The conflation of the probably random with the arguably correlated — even if I assiduously avoid causation — is not restricted to terrorism.

For several years I have encouraged more sustained preparedness for a long-term outage of the electrical grid.  Tuesday afternoon there was a short-term fluctuation — in some places, brief outage — of the electrical grid in the National Capital Region.  I received over a dozen emails from folks writing some version of: “Just as you predicted.”  Well, not really… but it did catch my attention and I was not displeased by connections others were making. (MORE)

Then did you notice the recent report out of El Salvador?

Last month 481 people were murdered in El Salvador making March the country’s most deadly month for a decade as authorities struggle to cope with the collapse of a controversial gang truce. An average of 16 people were killed every day in the country, which is the size of Massachusetts and has a population of 6.1 million, confirming El Salvador’s place as one of the world’s most dangerous places outside a war zone. The death toll was 52% higher than the same period in the previous year, and included the victims of six massacres, including eight people who were killed on 29 March at a truck stop just outside the capital San Salvador in a suspected dispute between transnational drug trafficking groups. (MORE)

Here I will hypothesize causation.  This extraordinary level of violence will push migration.  Especially if the violence persists this month, an increasing number of Salvadorans will seek someplace safer.  By late spring/early summer we will be able to test my expectations against numbers observed by CBP and their Mexican peers.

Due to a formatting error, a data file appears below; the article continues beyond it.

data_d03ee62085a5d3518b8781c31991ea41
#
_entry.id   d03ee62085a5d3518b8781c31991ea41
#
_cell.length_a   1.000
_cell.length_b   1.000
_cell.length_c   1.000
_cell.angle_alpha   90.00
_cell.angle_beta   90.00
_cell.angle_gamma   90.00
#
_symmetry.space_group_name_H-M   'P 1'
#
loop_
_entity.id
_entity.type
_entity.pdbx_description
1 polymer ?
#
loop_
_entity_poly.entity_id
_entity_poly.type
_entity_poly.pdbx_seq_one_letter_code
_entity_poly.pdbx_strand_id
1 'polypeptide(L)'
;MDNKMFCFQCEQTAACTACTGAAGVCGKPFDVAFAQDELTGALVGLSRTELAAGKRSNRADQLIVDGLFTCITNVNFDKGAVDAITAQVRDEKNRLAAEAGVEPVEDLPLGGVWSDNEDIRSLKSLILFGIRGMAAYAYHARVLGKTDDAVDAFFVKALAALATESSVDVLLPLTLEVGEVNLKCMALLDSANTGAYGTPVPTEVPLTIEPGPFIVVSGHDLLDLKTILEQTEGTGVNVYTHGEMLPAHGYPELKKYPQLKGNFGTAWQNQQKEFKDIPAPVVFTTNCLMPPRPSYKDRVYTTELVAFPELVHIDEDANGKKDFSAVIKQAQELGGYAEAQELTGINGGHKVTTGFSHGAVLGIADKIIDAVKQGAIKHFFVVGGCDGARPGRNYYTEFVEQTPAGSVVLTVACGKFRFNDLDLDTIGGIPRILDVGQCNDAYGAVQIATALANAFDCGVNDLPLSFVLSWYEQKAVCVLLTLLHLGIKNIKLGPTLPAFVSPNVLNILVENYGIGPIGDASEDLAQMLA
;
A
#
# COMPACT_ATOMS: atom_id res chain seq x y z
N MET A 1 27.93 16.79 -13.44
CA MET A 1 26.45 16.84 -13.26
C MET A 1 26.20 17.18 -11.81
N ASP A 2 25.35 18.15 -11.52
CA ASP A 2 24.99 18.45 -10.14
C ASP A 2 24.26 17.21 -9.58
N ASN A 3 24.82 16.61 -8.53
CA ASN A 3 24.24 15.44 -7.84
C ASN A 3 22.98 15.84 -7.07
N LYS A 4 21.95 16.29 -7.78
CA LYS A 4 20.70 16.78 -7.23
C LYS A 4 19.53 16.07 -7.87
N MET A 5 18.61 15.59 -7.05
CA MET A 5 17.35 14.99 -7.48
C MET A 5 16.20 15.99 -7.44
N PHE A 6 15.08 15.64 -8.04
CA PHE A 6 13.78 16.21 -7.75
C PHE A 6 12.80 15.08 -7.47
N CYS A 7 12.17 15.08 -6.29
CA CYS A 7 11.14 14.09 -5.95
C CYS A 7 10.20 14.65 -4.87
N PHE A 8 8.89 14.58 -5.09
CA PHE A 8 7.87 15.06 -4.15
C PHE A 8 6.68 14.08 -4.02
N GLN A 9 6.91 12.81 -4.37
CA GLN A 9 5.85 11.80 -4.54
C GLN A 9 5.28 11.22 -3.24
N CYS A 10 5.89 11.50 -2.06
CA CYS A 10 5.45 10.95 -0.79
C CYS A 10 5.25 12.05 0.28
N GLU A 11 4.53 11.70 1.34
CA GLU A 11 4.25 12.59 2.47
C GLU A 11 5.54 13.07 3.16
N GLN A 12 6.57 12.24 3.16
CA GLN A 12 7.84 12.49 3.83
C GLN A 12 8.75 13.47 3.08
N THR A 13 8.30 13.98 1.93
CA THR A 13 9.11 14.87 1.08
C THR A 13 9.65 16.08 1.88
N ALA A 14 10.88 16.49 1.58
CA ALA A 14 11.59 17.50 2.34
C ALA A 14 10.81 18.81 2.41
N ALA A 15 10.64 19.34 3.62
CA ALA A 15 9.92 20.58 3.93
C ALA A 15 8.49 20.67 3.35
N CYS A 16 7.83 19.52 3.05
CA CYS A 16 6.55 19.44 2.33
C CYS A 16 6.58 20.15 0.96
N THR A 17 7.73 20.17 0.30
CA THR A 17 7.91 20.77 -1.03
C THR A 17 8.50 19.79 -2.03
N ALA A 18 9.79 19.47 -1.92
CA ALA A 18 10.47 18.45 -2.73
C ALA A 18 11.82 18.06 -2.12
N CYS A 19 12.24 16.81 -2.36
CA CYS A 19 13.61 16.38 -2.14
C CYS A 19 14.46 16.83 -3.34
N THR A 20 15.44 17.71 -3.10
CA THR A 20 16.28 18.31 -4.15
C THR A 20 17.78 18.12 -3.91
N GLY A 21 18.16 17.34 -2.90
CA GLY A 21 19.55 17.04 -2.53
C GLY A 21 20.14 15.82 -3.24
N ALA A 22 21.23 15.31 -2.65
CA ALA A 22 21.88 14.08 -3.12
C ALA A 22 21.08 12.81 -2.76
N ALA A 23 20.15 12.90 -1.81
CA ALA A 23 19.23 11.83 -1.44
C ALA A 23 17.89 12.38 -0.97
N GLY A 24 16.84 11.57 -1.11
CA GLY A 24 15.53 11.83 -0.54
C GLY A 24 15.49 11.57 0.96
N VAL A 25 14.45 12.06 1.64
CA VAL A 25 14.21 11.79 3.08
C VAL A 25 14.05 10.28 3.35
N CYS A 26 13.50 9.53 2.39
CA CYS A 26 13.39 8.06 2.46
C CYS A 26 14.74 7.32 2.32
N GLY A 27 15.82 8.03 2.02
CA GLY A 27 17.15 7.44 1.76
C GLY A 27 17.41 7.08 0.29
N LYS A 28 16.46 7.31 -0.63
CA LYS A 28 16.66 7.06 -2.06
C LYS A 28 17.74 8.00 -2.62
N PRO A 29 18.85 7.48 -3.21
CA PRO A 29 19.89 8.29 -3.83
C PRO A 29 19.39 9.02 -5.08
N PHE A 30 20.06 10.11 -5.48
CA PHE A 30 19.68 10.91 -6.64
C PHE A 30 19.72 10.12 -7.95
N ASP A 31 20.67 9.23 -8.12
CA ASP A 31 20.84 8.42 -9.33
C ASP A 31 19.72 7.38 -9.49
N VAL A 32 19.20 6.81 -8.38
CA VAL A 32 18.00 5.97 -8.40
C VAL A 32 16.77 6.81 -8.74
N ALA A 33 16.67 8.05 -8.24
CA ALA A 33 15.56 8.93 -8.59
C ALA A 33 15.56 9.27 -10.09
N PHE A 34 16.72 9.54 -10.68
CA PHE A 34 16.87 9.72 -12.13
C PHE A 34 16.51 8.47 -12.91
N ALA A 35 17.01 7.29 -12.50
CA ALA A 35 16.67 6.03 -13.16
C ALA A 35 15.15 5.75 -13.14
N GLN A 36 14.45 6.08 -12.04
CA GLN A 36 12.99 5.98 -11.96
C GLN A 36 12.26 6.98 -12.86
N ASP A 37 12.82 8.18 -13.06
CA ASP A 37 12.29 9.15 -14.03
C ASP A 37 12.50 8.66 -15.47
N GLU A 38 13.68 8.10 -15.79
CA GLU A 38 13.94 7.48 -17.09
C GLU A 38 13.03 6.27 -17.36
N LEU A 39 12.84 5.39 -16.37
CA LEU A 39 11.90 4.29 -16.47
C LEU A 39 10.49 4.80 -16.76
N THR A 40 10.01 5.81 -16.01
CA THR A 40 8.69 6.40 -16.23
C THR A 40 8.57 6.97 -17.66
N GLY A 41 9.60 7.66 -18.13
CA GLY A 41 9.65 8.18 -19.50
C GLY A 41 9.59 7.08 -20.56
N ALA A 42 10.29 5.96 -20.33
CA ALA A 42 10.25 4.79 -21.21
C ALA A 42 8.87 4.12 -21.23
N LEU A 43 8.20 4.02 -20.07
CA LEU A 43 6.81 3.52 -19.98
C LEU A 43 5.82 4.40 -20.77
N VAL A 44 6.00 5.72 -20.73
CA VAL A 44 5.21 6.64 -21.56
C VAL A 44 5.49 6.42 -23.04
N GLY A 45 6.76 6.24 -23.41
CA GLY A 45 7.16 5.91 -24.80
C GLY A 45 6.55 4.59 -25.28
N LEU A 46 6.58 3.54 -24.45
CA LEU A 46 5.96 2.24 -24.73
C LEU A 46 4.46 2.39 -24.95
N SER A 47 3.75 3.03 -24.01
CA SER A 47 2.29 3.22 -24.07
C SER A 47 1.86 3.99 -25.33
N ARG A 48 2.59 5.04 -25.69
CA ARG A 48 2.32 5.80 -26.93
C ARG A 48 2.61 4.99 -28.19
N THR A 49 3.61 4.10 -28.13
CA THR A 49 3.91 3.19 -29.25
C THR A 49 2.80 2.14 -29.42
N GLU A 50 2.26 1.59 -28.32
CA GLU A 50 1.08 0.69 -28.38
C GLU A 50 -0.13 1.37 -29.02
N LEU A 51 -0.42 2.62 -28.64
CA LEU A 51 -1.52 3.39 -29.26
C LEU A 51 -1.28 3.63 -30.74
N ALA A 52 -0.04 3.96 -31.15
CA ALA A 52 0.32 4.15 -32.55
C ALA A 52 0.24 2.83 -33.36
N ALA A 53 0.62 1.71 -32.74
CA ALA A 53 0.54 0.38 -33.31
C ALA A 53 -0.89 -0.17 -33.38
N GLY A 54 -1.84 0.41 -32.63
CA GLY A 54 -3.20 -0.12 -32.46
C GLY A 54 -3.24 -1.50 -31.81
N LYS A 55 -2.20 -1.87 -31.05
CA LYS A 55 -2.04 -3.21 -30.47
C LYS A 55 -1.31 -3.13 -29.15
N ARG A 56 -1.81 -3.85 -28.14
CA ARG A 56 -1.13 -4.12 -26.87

But even if the number of Salvadoran emigrants increases, does this absolutely confirm the relationship I am suggesting? Probably not.  Some will argue that Tuesday’s electrical problems actually demonstrate the resilience of the current system. This is true, if you stop unwinding the scenario fairly early on. My mind clearly tends to over-generalize unlikely connections between Kenya, Aden, and me.  May this, however, help to see whatever connections do exist?

Tuesday Dan O’Connor quoted Coleridge.  Not many can craft romantic poetry on Kantian themes.  Coleridge did quite successfully.  Kant gave Coleridge his architecture.  Coleridge gave Emerson courage.  Emerson gave many of us some considerable part of our sense-of-self.  Talk about unlikely connections. Approaching death the poet spoke of diverse realities resolved. “I say realities; for reality is a thing of degrees, from the Iliad to a dream.”  Where are you — where are we — on that continuum?

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1 Comment »

Comment by William R. Cumming

April 9, 2015 @ 12:38 pm

Human lives too short a period of record to determine what incidents are outliers and so unable to correctly collaborate.